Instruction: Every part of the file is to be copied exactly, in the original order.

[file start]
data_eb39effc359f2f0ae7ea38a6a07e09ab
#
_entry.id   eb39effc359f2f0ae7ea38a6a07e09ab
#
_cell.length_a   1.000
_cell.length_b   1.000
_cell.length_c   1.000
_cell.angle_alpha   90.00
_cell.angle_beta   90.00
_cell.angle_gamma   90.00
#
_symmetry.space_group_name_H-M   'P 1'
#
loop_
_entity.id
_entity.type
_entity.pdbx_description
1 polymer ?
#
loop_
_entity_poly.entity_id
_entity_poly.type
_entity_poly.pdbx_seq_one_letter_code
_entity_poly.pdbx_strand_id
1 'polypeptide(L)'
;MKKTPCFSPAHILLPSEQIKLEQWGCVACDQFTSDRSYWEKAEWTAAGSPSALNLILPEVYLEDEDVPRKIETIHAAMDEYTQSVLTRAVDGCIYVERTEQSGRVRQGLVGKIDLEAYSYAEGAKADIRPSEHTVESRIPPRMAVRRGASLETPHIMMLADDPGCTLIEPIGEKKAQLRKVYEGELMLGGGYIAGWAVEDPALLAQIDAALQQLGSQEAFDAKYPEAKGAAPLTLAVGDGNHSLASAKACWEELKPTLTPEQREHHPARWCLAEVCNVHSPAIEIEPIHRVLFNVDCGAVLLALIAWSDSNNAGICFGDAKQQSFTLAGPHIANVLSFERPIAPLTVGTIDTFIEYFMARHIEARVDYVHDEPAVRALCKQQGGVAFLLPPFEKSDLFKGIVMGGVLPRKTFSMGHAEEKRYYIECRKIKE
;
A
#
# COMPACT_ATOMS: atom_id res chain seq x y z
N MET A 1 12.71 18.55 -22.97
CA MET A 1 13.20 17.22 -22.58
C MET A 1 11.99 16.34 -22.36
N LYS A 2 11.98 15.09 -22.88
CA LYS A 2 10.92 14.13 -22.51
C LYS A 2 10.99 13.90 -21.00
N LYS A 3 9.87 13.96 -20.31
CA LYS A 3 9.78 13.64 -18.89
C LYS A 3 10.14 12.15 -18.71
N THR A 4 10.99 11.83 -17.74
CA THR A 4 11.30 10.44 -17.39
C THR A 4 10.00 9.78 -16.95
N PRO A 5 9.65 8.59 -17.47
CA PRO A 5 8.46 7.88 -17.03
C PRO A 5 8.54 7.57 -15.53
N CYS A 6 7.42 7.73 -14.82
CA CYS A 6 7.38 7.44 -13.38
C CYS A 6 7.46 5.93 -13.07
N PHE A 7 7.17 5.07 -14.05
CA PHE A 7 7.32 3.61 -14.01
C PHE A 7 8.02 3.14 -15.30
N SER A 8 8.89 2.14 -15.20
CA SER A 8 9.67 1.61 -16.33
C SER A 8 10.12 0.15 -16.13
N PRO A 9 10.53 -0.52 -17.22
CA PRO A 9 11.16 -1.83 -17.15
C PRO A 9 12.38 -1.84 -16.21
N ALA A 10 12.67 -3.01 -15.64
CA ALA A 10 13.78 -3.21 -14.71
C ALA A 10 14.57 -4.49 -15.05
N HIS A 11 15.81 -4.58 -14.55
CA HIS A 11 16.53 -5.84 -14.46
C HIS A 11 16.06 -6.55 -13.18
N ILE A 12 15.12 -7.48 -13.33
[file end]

data_eb39effc359f2f0ae7ea38a6a07e09ab
#
_entry.id   eb39effc359f2f0ae7ea38a6a07e09ab
#
_cell.length_a   1.000
_cell.length_b   1.000
_cell.length_c   1.000
_cell.angle_alpha   90.00
_cell.angle_beta   90.00
_cell.angle_gamma   90.00
#
_symmetry.space_group_name_H-M   'P 1'
#
loop_
_entity.id
_entity.type
_entity.pdbx_description
1 polymer ?
#
loop_
_entity_poly.entity_id
_entity_poly.type
_entity_poly.pdbx_seq_one_letter_code
_entity_poly.pdbx_strand_id
1 'polypeptide(L)'
;MKKTPCFSPAHILLPSEQIKLEQWGCVACDQFTSDRSYWEKAEWTAAGSPSALNLILPEVYLEDEDVPRKIETIHAAMDEYTQSVLTRAVDGCIYVERTEQSGRVRQGLVGKIDLEAYSYAEGAKADIRPSEHTVESRIPPRMAVRRGASLETPHIMMLADDPGCTLIEPIGEKKAQLRKVYEGELMLGGGYIAGWAVEDPALLAQIDAALQQLGSQEAFDAKYPEAKGAAPLTLAVGDGNHSLASAKACWEELKPTLTPEQREHHPARWCLAEVCNVHSPAIEIEPIHRVLFNVDCGAVLLALIAWSDSNNAGICFGDAKQQSFTLAGPHIANVLSFERPIAPLTVGTIDTFIEYFMARHIEARVDYVHDEPAVRALCKQQGGVAFLLPPFEKSDLFKGIVMGGVLPRKTFSMGHAEEKRYYIECRKIKE
;
A
#
# COMPACT_ATOMS: atom_id res chain seq x y z
N MET A 1 12.71 18.55 -22.97
CA MET A 1 13.20 17.22 -22.58
C MET A 1 11.99 16.34 -22.36
N LYS A 2 11.98 15.09 -22.88
CA LYS A 2 10.92 14.13 -22.51
C LYS A 2 10.99 13.90 -21.00
N LYS A 3 9.87 13.96 -20.31
CA LYS A 3 9.78 13.64 -18.89
C LYS A 3 10.14 12.15 -18.71
N THR A 4 10.99 11.83 -17.74
CA THR A 4 11.30 10.44 -17.39
C THR A 4 10.00 9.78 -16.95
N PRO A 5 9.65 8.59 -17.47
CA PRO A 5 8.46 7.88 -17.03
C PRO A 5 8.54 7.57 -15.53
N CYS A 6 7.42 7.73 -14.82
CA CYS A 6 7.38 7.44 -13.38
C CYS A 6 7.46 5.93 -13.07
N PHE A 7 7.17 5.07 -14.05
CA PHE A 7 7.32 3.61 -14.01
C PHE A 7 8.02 3.14 -15.30
N SER A 8 8.89 2.14 -15.20
CA SER A 8 9.67 1.61 -16.33
C SER A 8 10.12 0.15 -16.13
N PRO A 9 10.53 -0.52 -17.22
CA PRO A 9 11.16 -1.83 -17.15
C PRO A 9 12.38 -1.84 -16.21
N ALA A 10 12.67 -3.01 -15.64
CA ALA A 10 13.78 -3.21 -14.71
C ALA A 10 14.57 -4.49 -15.05
N HIS A 11 15.81 -4.58 -14.55
CA HIS A 11 16.53 -5.84 -14.46
C HIS A 11 16.06 -6.55 -13.18
N ILE A 12 15.12 -7.48 -13.33